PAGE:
Words and Proper Names


Dumville (David N.): Ireland and Britain in Táin bó Fraích.
In ÉtC 32 (1996), pp. 175–187.
Argues that Albu in this text is means ‘Britain’, not ‘Scotland’.
Hamp (Eric P.): Nodiadau amrywiol: [4.] Welsh elfydd, elfydden, Scottish Gaelic Alba.
In BBCS 36 (1989), pp. 109–110.
Hamp (Eric P.): Welsh elfydd and albio-.
In ZCP 45 (1992), pp. 87–89.
ad W. Meid, Über Albion, elfydd, Albiorix und andere Indikatoren eines keltischen Weltbildes, in (pp. 435-439) Celtic Linguistics: Ieithyddiaeth Geltaidd: Readings in the Brythonic Languages, ed. by M. Ball, J. Fife, E. Poppe and J. Rowlands (Amsterdam 1990).
Koch (John T.): Ériu, Alba and Letha: when was a language ancestral to Gaelic first spoken in Ireland?
In Emania 9 (1991), pp. 17–27.
Koch (John T.): New thoughts on Albion, Iernē, and the Pretanic Isles.
In PHCC 6 (1986), pp. 1–28.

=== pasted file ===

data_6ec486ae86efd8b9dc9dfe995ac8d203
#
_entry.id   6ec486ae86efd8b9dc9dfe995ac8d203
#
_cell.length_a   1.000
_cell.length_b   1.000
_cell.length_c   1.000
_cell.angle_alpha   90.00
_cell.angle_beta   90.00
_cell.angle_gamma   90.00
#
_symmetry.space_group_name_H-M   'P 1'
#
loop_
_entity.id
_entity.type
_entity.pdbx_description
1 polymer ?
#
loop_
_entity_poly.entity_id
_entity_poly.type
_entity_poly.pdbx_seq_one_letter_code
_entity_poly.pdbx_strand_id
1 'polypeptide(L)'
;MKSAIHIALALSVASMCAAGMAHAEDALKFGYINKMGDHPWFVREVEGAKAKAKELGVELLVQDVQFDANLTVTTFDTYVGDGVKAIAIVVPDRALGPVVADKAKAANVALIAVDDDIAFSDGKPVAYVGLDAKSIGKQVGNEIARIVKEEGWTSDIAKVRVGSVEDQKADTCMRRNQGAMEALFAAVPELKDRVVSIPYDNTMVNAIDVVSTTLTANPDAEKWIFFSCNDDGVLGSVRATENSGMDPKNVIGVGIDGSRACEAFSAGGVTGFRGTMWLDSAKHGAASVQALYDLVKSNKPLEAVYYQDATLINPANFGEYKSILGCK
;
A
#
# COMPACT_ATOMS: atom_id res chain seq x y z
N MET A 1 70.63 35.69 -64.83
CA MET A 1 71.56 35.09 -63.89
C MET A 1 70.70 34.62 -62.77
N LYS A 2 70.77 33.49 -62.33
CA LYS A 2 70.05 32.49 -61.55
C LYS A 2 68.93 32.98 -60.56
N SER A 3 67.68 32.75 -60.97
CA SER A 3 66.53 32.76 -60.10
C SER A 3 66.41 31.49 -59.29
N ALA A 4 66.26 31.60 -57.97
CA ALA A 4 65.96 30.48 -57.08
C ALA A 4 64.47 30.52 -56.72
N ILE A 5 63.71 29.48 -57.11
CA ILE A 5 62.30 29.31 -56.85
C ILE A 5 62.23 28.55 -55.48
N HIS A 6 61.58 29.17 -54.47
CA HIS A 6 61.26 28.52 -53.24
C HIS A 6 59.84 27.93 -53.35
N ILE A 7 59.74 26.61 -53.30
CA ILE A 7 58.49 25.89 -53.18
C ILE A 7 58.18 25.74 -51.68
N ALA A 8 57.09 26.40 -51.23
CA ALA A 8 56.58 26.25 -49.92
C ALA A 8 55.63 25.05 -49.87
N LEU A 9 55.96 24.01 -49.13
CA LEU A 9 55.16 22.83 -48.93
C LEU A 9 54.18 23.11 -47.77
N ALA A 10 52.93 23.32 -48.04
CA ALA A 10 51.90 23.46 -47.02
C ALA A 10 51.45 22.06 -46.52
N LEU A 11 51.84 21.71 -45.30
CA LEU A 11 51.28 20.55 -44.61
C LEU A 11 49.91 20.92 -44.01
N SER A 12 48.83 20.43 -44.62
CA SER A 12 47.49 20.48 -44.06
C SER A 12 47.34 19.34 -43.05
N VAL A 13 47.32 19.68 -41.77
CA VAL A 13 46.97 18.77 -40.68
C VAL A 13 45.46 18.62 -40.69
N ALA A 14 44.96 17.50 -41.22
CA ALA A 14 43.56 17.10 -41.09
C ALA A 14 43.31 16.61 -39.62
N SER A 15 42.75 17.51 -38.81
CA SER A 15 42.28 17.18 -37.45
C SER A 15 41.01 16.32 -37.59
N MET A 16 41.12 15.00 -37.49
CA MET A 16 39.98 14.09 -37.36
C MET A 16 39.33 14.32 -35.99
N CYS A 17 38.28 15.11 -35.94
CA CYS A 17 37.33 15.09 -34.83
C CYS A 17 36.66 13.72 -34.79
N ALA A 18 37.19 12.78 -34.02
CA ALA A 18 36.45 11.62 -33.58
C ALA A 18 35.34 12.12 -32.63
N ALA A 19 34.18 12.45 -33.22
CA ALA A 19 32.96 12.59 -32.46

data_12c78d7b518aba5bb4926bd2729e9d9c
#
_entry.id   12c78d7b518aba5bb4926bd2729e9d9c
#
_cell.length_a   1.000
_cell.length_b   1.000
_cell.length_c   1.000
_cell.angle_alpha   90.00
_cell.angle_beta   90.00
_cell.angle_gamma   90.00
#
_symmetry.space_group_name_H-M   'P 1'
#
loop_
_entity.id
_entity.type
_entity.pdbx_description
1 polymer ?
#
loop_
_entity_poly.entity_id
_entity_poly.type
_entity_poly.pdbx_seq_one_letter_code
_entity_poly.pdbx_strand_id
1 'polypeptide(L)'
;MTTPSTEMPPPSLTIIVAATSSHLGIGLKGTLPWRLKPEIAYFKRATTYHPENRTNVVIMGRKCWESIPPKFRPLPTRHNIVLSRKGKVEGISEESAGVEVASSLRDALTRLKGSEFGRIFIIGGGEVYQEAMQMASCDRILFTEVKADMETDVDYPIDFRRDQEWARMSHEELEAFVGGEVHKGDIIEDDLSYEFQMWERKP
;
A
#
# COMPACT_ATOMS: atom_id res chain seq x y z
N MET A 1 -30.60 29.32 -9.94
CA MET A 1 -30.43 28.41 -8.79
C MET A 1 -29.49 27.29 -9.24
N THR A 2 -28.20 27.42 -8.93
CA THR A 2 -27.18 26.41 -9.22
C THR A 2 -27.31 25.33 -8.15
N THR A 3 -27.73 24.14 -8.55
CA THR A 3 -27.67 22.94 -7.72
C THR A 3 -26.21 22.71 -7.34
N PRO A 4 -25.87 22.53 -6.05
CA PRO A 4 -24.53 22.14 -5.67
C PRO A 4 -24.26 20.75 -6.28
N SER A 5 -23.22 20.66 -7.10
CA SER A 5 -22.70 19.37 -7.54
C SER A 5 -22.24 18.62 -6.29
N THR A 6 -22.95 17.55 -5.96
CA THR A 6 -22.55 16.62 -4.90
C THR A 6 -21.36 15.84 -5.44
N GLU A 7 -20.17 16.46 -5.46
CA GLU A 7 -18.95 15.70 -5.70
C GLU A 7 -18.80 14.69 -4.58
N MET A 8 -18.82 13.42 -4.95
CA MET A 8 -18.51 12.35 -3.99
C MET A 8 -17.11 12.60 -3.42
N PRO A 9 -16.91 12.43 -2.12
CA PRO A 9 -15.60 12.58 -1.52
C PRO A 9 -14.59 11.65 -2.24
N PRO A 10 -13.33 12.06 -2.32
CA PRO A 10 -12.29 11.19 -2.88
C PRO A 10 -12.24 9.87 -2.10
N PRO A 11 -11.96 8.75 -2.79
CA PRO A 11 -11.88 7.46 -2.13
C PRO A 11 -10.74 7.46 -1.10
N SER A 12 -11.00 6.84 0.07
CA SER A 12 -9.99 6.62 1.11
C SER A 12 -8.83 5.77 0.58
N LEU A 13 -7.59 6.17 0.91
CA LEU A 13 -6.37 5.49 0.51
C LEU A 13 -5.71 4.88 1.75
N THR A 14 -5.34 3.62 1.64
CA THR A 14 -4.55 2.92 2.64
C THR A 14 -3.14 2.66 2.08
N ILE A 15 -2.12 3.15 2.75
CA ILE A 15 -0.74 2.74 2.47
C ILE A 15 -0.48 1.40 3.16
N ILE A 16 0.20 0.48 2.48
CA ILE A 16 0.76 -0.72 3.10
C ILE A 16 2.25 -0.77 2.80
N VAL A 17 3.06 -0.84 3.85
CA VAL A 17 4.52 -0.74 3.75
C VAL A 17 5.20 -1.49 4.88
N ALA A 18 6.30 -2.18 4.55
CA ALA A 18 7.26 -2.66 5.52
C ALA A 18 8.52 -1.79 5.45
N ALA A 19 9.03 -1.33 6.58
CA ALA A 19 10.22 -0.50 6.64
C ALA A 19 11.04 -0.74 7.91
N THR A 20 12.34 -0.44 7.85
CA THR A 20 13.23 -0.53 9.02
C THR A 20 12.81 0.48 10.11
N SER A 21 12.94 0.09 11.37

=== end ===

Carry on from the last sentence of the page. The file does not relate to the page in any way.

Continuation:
Discusses the following Old and Middle Irish toponyms and ethnonyms: Albu, Ériu, Letha, Goídel, Féni.
Ó Murchadha (Diarmuid): Nationality names in the Irish annals.
In Nomina 16 (1992–1993), pp. 49–70.
Discusses the terms Ériu, Féni, Scotti, Goídil, Cruthin, Picti, Albu, Bretain, Angli, Saxain, Frainc, Geinti, Gaill, Gall-Ghaedhil, Nordmainn, Lochlainn, Danair.
Broun (Dauvit): Alba: Pictish homeland or Irish offshoot?
In Exile and homecoming (2005), pp. 234–275.
Ó Baoill (Colm): Scotland in early Gaelic literature (600–1200 AD).
In TGSI 48 (1972–1974), pp. 382–394.
Koch (John T.): Celts, Britons and Gaels: names, peoples and identities.
In THSC-NS 9 (2003), pp. 41–56.